RZ: Funny, because this collaboration actually does feel like a long time ago for me… I had discovered Peter’s music, I think through John Twells of Type Records, because it was about the time that he released ‘Float’ on that label. Peter and I got in contact via e-mail, exchanged records, and came up with the idea to collaborate. We didn’t actually get together for that, but made the album by file-sharing. Basically, he came with melodic ideas, recorded on guitar, violin and vocals. And I added some grain and noise to the thing. The combination worked quite good I guess. Working like this is a matter of trust in each other. It wasn’t before a gig in The Netherlands that we actually played together in the same room for the first time. Which was actually quite amazing… we had decided to play stuff from the album, but just before getting on stage we said “fuck it, we’re going to improvise everything”. And it was quite amazing.
You have also continually been involved in installation work. Can you please discuss this area of your work and indeed how dialogue with the environment plays an important role?
RZ: One of the most interesting aspects of installation pieces as that it doesn’t (have to) have the structure of a musical piece, so there’s a very different approach. I see the sound more as a part of the space it’s played in. Just like the walls, the smell and the temperature, the sound is “just there”, continuously. And instead of letting the sound guide the audience through a specific duration in time, as with a concert or recording, listeners decide for themselves how long to experience the installation, and how to move through the wall. In that respect, it gives them a more important, responsible role. I love that sense of giving away some of the control and let the sound lead its own life.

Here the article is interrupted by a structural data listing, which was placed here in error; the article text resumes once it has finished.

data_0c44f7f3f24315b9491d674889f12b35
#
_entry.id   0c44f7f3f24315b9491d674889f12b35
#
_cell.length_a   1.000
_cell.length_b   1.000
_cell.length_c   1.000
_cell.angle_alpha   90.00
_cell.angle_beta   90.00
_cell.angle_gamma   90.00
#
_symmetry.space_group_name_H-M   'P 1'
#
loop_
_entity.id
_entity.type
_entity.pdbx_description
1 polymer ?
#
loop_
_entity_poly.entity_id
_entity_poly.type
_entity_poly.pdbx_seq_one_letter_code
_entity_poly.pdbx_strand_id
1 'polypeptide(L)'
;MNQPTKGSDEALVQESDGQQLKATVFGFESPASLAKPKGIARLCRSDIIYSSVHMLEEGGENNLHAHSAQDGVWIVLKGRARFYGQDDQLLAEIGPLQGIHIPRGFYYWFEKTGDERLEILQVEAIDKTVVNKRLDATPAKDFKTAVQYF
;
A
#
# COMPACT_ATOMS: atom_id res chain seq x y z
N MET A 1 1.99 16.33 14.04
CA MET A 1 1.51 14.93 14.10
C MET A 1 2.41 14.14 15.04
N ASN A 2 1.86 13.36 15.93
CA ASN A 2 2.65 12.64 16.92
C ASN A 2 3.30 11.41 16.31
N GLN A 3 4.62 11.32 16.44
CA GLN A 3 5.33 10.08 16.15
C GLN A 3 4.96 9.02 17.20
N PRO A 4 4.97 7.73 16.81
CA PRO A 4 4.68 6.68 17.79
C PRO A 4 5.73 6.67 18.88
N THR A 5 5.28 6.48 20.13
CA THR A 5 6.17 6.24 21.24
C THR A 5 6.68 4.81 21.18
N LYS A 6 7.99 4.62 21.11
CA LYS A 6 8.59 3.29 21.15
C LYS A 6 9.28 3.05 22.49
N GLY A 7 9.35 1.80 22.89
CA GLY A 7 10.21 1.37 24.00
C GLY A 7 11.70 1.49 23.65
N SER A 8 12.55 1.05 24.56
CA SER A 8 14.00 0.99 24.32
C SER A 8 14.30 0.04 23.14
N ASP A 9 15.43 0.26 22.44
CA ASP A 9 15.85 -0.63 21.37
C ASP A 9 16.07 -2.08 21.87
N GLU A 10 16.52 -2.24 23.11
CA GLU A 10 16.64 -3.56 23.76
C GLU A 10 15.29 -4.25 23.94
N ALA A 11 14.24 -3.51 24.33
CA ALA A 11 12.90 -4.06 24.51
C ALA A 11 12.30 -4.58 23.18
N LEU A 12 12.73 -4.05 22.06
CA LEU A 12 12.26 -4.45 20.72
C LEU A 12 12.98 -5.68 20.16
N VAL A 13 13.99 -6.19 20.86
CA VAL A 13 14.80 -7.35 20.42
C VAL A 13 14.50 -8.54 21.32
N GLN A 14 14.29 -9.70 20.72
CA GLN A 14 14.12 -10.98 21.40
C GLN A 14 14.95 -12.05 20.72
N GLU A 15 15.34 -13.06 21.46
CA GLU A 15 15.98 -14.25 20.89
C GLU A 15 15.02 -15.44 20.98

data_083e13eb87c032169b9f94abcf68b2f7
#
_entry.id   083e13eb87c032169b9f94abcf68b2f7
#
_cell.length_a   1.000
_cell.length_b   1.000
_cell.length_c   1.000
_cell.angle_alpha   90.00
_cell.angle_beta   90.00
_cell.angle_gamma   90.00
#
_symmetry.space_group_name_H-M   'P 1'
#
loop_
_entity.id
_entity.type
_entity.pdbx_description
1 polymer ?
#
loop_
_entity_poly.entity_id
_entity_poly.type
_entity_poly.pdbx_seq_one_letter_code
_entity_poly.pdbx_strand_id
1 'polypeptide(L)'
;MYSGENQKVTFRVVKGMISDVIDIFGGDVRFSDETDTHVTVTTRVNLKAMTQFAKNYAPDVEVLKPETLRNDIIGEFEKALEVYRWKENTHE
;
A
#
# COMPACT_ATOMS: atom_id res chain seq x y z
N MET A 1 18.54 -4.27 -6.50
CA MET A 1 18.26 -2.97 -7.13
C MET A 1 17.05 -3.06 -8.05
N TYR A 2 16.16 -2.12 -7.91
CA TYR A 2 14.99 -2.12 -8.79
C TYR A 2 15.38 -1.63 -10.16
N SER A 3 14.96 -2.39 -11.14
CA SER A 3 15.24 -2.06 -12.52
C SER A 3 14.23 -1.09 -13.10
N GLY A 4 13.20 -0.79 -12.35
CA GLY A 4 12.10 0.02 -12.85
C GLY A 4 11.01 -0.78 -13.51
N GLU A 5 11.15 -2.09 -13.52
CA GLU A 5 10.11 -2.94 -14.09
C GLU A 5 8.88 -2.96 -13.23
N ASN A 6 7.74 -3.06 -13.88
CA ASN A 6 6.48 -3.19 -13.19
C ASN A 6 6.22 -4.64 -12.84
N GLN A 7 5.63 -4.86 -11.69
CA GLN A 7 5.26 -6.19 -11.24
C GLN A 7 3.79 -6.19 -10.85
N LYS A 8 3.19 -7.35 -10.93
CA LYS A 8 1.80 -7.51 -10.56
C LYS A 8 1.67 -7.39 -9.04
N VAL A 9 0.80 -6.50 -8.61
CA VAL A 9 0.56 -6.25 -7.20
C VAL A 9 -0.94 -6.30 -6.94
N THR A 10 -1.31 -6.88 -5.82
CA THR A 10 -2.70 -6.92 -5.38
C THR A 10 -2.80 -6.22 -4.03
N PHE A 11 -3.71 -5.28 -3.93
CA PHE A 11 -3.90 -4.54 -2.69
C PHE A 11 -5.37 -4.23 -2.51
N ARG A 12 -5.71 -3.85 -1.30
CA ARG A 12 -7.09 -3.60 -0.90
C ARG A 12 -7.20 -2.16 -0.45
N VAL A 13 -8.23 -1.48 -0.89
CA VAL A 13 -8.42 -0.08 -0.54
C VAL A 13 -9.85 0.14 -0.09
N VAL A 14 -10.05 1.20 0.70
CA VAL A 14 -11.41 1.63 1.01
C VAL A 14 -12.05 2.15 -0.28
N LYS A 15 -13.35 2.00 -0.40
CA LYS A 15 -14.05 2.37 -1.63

What is next for you, Rutger? Also, what albums and artists are you currently listening to the most these days?
RZ: I buy way too much music, so if you would ask me a week later, I would answer differently, but at this moment I’m listening a lot to Tim Olive, who releases collaborative CDs on his own 845 Audio label. It’s all great, very rough. And there’s two albums from Jean-Luc Guionnet which I’ve been listening to a lot, which are Stones Air Axioms (with Thomas Tilly) and Maps (with Toshimaru Nakamura). Especially that last one is one of the most exciting improv albums I’ve heard. I’m also listening to some recent releases on Another Timbre, who are also on a roll.
As for my own music… there’s an app that I’m doing the sound for, and I’m scoring a documentary about electro-shock therapy. Then in November I’ll start another collaboration with choreographer Iván Pérez, which I’m really looking forward to. There are also a few interesting gigs planned, such as one at Ars electronica and two gigs with DNMF, my collaboration with sax/drums duo Dead Neanderthals.
‘Stillness Soundtracks’ by Machinefabriek is available now on Glacial Movements Records.
DNMF (Dead Neanderthals & Machinefabriek) is available now on Moving Furniture Records.
Shivers (Rutger Zuydervelt (Machinefabriek), Gareth Davis and Leo Fabriek) is available now on Miasmah.